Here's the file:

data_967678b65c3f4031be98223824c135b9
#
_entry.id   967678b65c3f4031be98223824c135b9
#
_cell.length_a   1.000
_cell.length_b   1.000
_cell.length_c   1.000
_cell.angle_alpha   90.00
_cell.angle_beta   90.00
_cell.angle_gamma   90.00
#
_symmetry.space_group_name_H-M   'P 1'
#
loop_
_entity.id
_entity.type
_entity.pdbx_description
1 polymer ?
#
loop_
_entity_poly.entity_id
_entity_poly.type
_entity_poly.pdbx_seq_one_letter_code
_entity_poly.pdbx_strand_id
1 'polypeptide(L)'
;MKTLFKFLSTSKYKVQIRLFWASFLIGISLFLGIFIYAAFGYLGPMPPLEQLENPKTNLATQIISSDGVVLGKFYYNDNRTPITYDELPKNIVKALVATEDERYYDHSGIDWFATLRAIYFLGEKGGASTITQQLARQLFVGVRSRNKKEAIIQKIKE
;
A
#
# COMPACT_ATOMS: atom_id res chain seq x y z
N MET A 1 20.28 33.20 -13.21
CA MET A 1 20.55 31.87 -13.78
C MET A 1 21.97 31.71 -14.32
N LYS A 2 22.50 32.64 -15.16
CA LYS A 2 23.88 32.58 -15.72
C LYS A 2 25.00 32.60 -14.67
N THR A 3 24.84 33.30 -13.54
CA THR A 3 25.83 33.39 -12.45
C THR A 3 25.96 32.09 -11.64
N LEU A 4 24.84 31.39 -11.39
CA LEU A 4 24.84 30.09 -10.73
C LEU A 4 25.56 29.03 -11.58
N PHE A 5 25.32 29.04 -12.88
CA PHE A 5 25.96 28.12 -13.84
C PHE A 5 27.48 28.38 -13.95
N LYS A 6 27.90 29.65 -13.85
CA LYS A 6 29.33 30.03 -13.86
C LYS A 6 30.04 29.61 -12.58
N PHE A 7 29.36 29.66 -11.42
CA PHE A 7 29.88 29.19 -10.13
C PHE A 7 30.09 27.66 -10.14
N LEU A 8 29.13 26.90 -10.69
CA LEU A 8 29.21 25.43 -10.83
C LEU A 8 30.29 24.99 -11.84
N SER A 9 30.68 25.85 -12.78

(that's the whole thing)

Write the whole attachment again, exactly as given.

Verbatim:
data_967678b65c3f4031be98223824c135b9
#
_entry.id   967678b65c3f4031be98223824c135b9
#
_cell.length_a   1.000
_cell.length_b   1.000
_cell.length_c   1.000
_cell.angle_alpha   90.00
_cell.angle_beta   90.00
_cell.angle_gamma   90.00
#
_symmetry.space_group_name_H-M   'P 1'
#
loop_
_entity.id
_entity.type
_entity.pdbx_description
1 polymer ?
#
loop_
_entity_poly.entity_id
_entity_poly.type
_entity_poly.pdbx_seq_one_letter_code
_entity_poly.pdbx_strand_id
1 'polypeptide(L)'
;MKTLFKFLSTSKYKVQIRLFWASFLIGISLFLGIFIYAAFGYLGPMPPLEQLENPKTNLATQIISSDGVVLGKFYYNDNRTPITYDELPKNIVKALVATEDERYYDHSGIDWFATLRAIYFLGEKGGASTITQQLARQLFVGVRSRNKKEAIIQKIKE
;
A
#
# COMPACT_ATOMS: atom_id res chain seq x y z
N MET A 1 20.28 33.20 -13.21
CA MET A 1 20.55 31.87 -13.78
C MET A 1 21.97 31.71 -14.32
N LYS A 2 22.50 32.64 -15.16
CA LYS A 2 23.88 32.58 -15.72
C LYS A 2 25.00 32.60 -14.67
N THR A 3 24.84 33.30 -13.54
CA THR A 3 25.83 33.39 -12.45
C THR A 3 25.96 32.09 -11.64
N LEU A 4 24.84 31.39 -11.39
CA LEU A 4 24.84 30.09 -10.73
C LEU A 4 25.56 29.03 -11.58
N PHE A 5 25.32 29.04 -12.88
CA PHE A 5 25.96 28.12 -13.84
C PHE A 5 27.48 28.38 -13.95
N LYS A 6 27.90 29.65 -13.85
CA LYS A 6 29.33 30.03 -13.86
C LYS A 6 30.04 29.61 -12.58
N PHE A 7 29.36 29.66 -11.42
CA PHE A 7 29.88 29.19 -10.13
C PHE A 7 30.09 27.66 -10.14
N LEU A 8 29.13 26.90 -10.69
CA LEU A 8 29.21 25.43 -10.83
C LEU A 8 30.29 24.99 -11.84
N SER A 9 30.68 25.85 -12.78